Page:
Reducing the Waste of Inventory in the Information Age

Alana Cates

It’s that time of year when sunny, warm days ignite the urge to clean out cobwebs, closets and cars. But normally the trash is called waste, not inventory. It’s all a matter of perspective. Either way, the items on the way to the dump were purchased, stored and saved, and when gone, freed up precious physical, mental and financial space.

One of the most familiar forms of waste is inventory, but is it also one of the most missed opportunities. Comprehending the costs of storing, managing and tracking inventory is straightforward. The costs associated with the risks of damage and obsolescence while inventory sits are also fairly obvious. Certainly inventory is something to be avoided. In the information age it can be harder to see, but just as costly.

Inventory is No Longer Just on the Factory Floor

In the information age, inventory does not exist merely on a factory floor or as raw material storage. Factory jobs and the creation of tangible products are moving into automation and lower cost workers in other countries, creating an entirely different work environment. Without a tangible product, recognizing inventory becomes a little more difficult; however, it is still a waste that has universal applicability.

Inventory is defined as a stock of goods, so anything that is stock piled, stored or saved is inventory. As today’s goods are moving toward service, design and innovation, inventory reflects the soft, intangible inputs and outputs of this activity. Intelligence, creativity and ideas, also referred to as the ninth waste, are forms of mental inventory.

Hard and Soft Files: Your Source of Inventory Waste in Today’s Work Environment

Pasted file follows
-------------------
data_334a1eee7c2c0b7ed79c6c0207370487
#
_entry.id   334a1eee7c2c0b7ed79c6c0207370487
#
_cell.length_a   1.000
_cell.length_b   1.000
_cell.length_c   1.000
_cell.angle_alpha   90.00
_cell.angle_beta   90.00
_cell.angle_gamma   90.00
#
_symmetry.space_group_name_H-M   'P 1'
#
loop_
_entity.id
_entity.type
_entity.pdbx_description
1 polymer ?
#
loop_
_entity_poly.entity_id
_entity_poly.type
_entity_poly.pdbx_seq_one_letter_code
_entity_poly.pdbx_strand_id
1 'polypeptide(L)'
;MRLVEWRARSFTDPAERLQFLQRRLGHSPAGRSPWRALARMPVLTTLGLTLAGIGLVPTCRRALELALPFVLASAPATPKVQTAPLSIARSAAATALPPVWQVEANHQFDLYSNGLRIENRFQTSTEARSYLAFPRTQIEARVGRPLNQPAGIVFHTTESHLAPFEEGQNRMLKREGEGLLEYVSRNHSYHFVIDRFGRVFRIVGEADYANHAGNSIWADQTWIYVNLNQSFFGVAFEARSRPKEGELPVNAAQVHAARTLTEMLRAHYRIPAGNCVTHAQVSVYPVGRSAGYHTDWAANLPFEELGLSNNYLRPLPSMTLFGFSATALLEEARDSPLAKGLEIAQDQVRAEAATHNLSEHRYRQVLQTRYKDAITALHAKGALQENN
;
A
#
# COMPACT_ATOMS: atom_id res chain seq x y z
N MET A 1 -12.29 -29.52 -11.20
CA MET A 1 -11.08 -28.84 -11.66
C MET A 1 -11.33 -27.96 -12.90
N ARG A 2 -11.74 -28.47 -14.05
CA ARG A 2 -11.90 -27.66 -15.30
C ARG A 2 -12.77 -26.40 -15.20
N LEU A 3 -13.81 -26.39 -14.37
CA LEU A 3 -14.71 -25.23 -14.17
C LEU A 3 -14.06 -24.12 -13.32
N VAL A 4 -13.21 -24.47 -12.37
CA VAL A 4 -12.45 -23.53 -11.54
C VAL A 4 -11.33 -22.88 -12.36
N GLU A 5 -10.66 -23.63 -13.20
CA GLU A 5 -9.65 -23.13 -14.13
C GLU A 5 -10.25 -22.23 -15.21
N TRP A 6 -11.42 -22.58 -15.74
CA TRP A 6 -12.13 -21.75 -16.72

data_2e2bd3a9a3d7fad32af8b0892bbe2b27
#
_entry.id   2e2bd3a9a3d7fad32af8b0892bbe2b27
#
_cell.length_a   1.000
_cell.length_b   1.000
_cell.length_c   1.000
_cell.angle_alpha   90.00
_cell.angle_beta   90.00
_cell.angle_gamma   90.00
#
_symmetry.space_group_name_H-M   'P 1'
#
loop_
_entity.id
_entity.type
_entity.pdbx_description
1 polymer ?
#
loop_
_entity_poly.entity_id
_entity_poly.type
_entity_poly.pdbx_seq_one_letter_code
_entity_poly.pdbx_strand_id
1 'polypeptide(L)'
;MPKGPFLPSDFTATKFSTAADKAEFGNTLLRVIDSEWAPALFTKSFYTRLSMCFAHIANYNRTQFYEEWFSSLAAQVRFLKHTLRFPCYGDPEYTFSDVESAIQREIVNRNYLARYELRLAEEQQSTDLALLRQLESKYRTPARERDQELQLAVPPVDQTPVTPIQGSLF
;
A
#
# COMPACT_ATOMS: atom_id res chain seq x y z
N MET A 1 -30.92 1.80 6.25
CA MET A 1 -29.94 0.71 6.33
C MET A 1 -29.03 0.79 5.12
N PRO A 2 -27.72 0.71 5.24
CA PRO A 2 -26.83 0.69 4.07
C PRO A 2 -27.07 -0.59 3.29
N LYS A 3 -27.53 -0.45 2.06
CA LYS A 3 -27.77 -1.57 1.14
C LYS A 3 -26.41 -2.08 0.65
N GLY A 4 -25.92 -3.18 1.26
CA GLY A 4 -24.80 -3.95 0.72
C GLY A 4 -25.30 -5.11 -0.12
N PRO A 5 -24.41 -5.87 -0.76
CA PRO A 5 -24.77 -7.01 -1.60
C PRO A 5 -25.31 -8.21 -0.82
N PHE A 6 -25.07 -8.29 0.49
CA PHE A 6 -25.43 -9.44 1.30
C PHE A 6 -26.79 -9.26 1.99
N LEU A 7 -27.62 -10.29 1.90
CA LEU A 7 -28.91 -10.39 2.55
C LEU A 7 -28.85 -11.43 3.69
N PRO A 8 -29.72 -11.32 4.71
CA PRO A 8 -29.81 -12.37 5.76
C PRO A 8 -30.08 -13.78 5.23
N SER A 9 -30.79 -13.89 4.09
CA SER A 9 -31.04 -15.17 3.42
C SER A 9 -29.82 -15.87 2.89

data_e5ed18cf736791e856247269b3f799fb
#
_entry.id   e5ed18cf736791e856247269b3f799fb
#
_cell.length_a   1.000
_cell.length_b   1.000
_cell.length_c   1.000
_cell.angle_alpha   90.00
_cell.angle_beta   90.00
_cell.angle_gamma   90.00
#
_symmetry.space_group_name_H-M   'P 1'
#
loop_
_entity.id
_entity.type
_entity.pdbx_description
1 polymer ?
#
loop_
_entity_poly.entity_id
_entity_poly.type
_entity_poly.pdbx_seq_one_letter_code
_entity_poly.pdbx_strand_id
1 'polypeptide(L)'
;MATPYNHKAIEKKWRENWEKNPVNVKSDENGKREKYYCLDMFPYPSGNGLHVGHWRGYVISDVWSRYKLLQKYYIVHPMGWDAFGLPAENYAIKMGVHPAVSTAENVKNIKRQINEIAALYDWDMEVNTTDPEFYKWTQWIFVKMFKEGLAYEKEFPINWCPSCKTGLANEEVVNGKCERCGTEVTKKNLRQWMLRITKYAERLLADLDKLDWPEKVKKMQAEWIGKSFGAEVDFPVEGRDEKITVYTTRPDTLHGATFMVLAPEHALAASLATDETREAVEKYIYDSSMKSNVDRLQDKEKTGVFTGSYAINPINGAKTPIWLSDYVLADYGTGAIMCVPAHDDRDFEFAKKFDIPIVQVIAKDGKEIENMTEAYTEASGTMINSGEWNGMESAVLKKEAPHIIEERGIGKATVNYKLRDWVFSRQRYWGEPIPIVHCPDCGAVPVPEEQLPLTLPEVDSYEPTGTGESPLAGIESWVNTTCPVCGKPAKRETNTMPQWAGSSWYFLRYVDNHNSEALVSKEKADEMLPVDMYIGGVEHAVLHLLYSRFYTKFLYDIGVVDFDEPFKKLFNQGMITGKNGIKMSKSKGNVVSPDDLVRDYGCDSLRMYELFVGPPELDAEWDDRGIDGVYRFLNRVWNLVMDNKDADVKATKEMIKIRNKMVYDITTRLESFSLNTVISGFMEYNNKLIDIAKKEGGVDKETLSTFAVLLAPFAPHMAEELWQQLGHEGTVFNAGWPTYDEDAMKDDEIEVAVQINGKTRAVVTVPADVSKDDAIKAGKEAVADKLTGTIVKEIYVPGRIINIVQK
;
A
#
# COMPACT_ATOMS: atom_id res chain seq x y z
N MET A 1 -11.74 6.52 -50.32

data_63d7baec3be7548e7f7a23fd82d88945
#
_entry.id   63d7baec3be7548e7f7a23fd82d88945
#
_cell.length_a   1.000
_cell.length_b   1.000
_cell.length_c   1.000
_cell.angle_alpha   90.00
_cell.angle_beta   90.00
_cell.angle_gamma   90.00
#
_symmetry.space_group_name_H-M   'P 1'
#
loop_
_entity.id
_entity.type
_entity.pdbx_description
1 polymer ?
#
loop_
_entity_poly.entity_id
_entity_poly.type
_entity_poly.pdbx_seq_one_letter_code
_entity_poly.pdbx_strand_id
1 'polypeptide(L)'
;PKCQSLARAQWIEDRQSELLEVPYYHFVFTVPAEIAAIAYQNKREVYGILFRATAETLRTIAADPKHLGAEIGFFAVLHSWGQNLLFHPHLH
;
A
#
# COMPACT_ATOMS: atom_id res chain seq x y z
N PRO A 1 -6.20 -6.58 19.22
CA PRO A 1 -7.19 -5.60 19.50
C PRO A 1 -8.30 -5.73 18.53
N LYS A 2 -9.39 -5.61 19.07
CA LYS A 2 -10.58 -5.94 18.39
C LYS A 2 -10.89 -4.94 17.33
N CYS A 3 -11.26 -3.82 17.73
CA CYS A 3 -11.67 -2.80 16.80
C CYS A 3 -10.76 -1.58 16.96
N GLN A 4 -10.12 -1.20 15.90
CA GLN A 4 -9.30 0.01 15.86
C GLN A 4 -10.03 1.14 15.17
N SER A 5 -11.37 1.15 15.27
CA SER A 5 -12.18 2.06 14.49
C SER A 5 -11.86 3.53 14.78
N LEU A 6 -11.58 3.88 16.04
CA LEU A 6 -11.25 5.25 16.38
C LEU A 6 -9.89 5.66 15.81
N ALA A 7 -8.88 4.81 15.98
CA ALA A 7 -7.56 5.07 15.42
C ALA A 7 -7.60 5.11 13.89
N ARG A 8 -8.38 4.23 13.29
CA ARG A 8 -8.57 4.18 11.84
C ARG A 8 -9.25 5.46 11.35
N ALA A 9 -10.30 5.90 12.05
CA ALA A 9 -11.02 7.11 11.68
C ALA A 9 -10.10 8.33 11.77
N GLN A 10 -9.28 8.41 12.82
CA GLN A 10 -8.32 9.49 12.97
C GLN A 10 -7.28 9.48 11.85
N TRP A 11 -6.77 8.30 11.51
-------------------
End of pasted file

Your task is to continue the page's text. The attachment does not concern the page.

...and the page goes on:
A universal example of inventory of today’s work environment is files. We all have reams of paper that may be taking up valuable space that we hope will be useful one day, and when we need a specific piece of paper, we have to shift, sort and search to find it. We take up valuable time organizing, filing and managing these files. Sometimes when we do go back and find something that we need, it is difficult to make sense of it, and we are left wondering what it was all about.

While hard files are a tangible source of waste, soft files are the invisible counterpart. Soft files are things we store on computers. As more stuff is stored, requirements for more and more space, which lead to real costs as we upgrade and purchase more memory.

What are you storing or holding on to that may benefit someone else, be it a file or a piece of knowledge? Just like garbage, what is trash to one is treasure to another. A seemingly insignificant piece of information to one person may be the key to unlocking a great solution for someone else.

Which files have become obsolete and are destined for the recycle bin? Passing knowledge or information along eliminates the waste of inventory and creates the flow of knowledge that can help improve the overall functioning of the business. What can you pass along or get rid of today? When the knowledge worker relies on information, information needs to flow.